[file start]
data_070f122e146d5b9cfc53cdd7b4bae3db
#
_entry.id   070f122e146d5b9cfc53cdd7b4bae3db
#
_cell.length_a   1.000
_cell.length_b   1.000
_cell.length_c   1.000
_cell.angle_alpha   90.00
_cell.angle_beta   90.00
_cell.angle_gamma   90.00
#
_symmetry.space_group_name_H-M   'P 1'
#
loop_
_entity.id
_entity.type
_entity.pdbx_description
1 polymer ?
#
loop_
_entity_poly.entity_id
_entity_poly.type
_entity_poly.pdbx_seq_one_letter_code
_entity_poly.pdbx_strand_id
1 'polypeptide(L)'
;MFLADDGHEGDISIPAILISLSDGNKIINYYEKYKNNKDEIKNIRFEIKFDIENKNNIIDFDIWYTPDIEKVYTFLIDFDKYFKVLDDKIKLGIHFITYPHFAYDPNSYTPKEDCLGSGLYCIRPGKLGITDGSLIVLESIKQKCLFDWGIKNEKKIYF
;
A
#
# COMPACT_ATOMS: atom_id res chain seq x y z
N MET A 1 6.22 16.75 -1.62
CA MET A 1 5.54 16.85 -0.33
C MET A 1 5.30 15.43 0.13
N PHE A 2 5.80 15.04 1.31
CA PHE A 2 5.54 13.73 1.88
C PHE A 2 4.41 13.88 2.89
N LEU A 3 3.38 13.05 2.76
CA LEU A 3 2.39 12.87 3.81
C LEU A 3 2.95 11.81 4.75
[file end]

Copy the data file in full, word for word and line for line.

data_070f122e146d5b9cfc53cdd7b4bae3db
#
_entry.id   070f122e146d5b9cfc53cdd7b4bae3db
#
_cell.length_a   1.000
_cell.length_b   1.000
_cell.length_c   1.000
_cell.angle_alpha   90.00
_cell.angle_beta   90.00
_cell.angle_gamma   90.00
#
_symmetry.space_group_name_H-M   'P 1'
#
loop_
_entity.id
_entity.type
_entity.pdbx_description
1 polymer ?
#
loop_
_entity_poly.entity_id
_entity_poly.type
_entity_poly.pdbx_seq_one_letter_code
_entity_poly.pdbx_strand_id
1 'polypeptide(L)'
;MFLADDGHEGDISIPAILISLSDGNKIINYYEKYKNNKDEIKNIRFEIKFDIENKNNIIDFDIWYTPDIEKVYTFLIDFDKYFKVLDDKIKLGIHFITYPHFAYDPNSYTPKEDCLGSGLYCIRPGKLGITDGSLIVLESIKQKCLFDWGIKNEKKIYF
;
A
#
# COMPACT_ATOMS: atom_id res chain seq x y z
N MET A 1 6.22 16.75 -1.62
CA MET A 1 5.54 16.85 -0.33
C MET A 1 5.30 15.43 0.13
N PHE A 2 5.80 15.04 1.31
CA PHE A 2 5.54 13.73 1.88
C PHE A 2 4.41 13.88 2.89
N LEU A 3 3.38 13.05 2.76
CA LEU A 3 2.39 12.87 3.81
C LEU A 3 2.95 11.81 4.75